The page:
Virus cases top nine million as WHO says pandemic ‘accelerating’
by Mohamad Ali Harissi with Isabelle Tourne in Paris
Global coronavirus infections topped nine million as the World Health Organization warned the pandemic was accelerating and Saudi Arabia announced it would scale back the hajj Islamic pilgrimage next month.
Europe has steadily eased its travel lockdowns in recent weeks, and France on Monday took its biggest step back to normality by allowing millions of children to return to school.
But many parts of the world, including Latin America and South Asia, are only beginning to feel the full force of the pandemic, while other regions are being hit with second waves.
“The pandemic is still accelerating,” the WHO’s director general Tedros Adhanom Ghebreyesus told a virtual health forum organised in the United Arab Emirates.
Tedros said the greatest threat was not the virus itself, which has now killed over 470,000 people, but “the lack of global solidarity and global leadership.”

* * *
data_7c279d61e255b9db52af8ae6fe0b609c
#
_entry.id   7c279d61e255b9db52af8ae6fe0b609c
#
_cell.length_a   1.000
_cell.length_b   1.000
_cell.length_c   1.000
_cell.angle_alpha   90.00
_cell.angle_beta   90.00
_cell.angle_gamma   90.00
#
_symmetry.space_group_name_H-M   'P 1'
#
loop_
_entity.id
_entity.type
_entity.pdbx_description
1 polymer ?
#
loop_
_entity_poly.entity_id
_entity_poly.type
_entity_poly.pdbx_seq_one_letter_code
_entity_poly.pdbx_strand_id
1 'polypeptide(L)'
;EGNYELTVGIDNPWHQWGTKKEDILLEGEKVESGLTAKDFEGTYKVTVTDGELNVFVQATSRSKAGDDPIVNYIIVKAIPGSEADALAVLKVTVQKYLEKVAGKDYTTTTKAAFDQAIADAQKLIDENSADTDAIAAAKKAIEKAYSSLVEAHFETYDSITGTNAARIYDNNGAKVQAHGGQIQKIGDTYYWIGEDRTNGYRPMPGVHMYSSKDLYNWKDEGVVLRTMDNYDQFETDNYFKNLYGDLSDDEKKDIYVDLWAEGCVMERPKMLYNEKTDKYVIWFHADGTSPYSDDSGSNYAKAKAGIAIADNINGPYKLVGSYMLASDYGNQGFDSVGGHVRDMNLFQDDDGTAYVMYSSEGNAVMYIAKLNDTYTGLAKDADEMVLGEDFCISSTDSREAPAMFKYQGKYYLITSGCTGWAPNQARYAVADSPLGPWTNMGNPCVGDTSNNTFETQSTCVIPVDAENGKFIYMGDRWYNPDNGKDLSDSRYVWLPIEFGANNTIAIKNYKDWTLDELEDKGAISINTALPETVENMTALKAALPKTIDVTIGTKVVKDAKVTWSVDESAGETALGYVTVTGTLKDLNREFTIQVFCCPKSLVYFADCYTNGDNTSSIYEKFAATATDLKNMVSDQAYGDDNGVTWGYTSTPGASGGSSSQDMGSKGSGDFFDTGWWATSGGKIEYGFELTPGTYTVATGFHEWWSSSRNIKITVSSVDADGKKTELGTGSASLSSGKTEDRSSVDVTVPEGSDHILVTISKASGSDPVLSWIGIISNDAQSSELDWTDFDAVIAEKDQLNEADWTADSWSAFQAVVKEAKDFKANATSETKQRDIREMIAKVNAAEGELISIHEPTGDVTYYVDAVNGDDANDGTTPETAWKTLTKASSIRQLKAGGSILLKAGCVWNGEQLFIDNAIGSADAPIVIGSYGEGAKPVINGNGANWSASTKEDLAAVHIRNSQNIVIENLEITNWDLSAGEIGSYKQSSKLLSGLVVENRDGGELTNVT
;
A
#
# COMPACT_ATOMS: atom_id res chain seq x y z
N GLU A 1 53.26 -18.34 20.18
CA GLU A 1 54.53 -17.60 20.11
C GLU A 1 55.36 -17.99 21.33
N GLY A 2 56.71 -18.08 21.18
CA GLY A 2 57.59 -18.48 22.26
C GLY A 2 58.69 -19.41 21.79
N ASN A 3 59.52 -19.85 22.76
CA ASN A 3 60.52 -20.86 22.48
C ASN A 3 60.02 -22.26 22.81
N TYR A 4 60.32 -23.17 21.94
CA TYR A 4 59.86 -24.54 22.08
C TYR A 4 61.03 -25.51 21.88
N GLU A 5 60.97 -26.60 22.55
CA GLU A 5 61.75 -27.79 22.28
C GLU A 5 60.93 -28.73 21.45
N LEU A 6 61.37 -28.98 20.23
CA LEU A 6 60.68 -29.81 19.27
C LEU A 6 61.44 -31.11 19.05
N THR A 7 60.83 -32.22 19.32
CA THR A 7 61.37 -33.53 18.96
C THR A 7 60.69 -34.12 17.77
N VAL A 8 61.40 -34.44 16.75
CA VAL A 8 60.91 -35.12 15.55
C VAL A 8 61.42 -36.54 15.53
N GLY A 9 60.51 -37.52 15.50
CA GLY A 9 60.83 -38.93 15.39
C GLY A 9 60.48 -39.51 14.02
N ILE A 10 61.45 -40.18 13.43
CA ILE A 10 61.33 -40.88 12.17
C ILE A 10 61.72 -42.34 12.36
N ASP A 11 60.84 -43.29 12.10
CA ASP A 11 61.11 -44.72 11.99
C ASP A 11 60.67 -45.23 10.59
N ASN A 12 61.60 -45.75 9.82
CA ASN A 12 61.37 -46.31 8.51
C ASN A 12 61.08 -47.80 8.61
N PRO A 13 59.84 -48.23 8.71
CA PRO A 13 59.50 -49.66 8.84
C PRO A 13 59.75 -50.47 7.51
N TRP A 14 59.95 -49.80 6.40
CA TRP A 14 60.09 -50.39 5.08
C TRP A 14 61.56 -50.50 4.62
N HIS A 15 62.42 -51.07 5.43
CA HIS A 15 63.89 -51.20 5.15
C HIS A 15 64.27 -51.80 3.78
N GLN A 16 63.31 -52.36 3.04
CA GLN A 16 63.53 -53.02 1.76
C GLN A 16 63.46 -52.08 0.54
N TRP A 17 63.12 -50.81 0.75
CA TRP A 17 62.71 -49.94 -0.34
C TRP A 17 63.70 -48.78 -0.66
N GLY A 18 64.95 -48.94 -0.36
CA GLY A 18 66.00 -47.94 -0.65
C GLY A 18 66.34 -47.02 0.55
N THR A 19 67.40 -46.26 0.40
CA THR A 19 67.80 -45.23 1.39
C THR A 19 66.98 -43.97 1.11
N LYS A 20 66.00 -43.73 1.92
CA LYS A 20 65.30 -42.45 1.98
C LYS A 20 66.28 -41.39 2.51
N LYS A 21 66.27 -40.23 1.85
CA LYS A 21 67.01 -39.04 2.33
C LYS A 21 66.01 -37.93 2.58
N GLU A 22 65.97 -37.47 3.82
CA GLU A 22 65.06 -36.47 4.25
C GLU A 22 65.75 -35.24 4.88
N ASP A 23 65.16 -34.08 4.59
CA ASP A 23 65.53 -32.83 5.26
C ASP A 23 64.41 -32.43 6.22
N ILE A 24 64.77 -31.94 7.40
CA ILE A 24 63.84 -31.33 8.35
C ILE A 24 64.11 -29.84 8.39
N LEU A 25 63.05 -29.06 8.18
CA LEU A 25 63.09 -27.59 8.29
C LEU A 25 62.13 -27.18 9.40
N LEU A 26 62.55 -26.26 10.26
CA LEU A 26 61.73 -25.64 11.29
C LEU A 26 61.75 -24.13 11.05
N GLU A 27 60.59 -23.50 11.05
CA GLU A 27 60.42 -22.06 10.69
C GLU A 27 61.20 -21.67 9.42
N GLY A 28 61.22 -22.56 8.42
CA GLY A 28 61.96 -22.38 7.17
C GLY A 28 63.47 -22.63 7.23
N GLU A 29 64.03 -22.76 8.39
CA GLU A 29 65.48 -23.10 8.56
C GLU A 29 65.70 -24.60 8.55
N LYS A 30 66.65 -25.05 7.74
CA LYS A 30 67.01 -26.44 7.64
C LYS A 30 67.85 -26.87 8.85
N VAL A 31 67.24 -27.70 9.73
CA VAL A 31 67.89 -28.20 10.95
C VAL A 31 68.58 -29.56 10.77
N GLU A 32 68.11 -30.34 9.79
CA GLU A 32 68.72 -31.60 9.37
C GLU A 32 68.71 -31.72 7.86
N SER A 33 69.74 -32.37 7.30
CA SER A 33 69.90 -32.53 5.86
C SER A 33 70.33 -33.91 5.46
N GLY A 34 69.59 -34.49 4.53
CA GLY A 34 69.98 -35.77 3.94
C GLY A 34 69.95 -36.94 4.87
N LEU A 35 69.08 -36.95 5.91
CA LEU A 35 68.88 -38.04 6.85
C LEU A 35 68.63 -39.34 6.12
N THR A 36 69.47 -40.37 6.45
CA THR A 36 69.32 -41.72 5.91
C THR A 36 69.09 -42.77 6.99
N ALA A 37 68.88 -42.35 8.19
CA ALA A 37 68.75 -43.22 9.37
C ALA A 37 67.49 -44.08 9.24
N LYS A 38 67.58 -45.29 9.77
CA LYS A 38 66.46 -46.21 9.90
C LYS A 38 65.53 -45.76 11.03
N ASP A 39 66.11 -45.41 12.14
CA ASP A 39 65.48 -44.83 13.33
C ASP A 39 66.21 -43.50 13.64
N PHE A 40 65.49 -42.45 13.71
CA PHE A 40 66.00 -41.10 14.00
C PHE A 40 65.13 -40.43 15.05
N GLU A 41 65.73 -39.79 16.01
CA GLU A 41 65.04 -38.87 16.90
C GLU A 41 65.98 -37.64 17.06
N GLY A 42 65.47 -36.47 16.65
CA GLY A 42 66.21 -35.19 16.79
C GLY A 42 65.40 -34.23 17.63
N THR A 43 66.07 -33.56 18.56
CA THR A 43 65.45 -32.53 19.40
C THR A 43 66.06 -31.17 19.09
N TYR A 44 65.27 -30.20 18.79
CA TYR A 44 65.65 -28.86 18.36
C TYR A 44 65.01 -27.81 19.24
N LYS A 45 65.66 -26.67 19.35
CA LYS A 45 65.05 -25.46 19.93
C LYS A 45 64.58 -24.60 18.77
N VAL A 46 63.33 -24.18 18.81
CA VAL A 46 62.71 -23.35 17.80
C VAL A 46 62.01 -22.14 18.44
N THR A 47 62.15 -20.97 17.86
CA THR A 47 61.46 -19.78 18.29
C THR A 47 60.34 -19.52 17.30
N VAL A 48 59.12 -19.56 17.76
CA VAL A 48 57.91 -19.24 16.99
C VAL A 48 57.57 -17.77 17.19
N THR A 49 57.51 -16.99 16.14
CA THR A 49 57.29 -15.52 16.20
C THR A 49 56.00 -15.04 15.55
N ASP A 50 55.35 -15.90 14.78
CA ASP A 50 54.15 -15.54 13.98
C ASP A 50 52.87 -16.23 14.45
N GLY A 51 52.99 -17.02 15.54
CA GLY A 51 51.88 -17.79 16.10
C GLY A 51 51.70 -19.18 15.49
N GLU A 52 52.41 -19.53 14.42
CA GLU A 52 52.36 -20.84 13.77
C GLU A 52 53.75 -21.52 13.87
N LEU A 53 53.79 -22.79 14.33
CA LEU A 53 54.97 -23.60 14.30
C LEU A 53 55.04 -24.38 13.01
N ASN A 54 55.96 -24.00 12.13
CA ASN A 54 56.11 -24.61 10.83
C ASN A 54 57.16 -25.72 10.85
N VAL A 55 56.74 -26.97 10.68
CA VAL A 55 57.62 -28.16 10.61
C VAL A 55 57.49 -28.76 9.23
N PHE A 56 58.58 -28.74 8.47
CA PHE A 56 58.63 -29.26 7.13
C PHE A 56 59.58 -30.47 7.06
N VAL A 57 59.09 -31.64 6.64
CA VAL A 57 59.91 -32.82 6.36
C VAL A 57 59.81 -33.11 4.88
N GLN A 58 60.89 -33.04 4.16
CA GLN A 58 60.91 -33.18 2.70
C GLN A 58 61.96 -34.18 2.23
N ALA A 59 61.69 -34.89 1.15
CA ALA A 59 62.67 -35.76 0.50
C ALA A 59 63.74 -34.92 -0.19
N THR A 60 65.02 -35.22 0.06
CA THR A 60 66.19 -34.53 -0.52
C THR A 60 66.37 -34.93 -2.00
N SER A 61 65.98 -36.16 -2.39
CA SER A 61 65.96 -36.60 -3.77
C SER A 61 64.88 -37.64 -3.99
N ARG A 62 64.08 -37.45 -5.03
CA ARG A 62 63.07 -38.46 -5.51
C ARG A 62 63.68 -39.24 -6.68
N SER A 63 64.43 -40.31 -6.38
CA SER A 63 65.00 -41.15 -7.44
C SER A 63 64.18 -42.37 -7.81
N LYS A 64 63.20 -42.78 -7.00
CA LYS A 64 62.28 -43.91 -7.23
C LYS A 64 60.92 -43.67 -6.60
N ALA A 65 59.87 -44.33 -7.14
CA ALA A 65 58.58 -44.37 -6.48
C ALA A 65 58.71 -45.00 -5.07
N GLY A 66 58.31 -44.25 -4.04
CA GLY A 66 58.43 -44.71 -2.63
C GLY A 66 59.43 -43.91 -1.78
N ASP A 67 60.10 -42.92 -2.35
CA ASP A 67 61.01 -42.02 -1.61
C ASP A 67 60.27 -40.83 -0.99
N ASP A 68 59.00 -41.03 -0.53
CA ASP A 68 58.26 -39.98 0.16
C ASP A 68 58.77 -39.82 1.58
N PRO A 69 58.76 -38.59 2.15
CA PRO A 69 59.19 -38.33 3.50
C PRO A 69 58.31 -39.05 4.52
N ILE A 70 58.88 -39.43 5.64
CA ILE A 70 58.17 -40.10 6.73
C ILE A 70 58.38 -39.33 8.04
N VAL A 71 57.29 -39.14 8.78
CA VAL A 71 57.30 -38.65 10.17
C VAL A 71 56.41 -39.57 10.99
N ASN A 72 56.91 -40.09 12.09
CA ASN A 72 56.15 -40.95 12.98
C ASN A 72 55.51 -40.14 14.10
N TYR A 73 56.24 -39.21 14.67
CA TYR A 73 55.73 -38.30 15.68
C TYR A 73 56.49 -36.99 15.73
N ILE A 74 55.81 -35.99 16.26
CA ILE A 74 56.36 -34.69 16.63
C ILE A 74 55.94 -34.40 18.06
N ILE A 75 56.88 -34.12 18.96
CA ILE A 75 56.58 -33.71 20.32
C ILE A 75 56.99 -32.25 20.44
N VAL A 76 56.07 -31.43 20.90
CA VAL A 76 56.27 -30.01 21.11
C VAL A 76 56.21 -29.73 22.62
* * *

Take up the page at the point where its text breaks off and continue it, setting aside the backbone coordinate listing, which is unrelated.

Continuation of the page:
“We cannot defeat this pandemic with a divided world,” he said. “The politicisation of the pandemic has exacerbated it.”
Brazilian President Jair Bolsonaro is one of the leaders to have repeatedly played down the threat, comparing the virus to a “little flu” and arguing the economic impact of shutdowns is worse than the virus itself.
More than 50,000 people have been confirmed to have died from the virus in Brazil, with the true number believed to be far higher.
Brazil’s official death toll is second only to the United States, which has recorded 120,000 fatalities, and President Donald Trump’s handling of the crisis has been widely criticised as erratic and chaotic.
Trump on Monday said the American toll could surpass 150,000, as two more members of his team that helped organise a controversial weekend rally for him in Oklahoma tested positive.
Mexico, Peru, Chile and Argentina are also coping with crises — Mexico City being forced to delay plans for a broad reopening of the economy as the country’s death toll raced past 20,000.
With a vaccine still far away, the WHO has called for a rapid increase in production of the steroid dexamethasone, which has been shown to have life-saving potential. (AFP)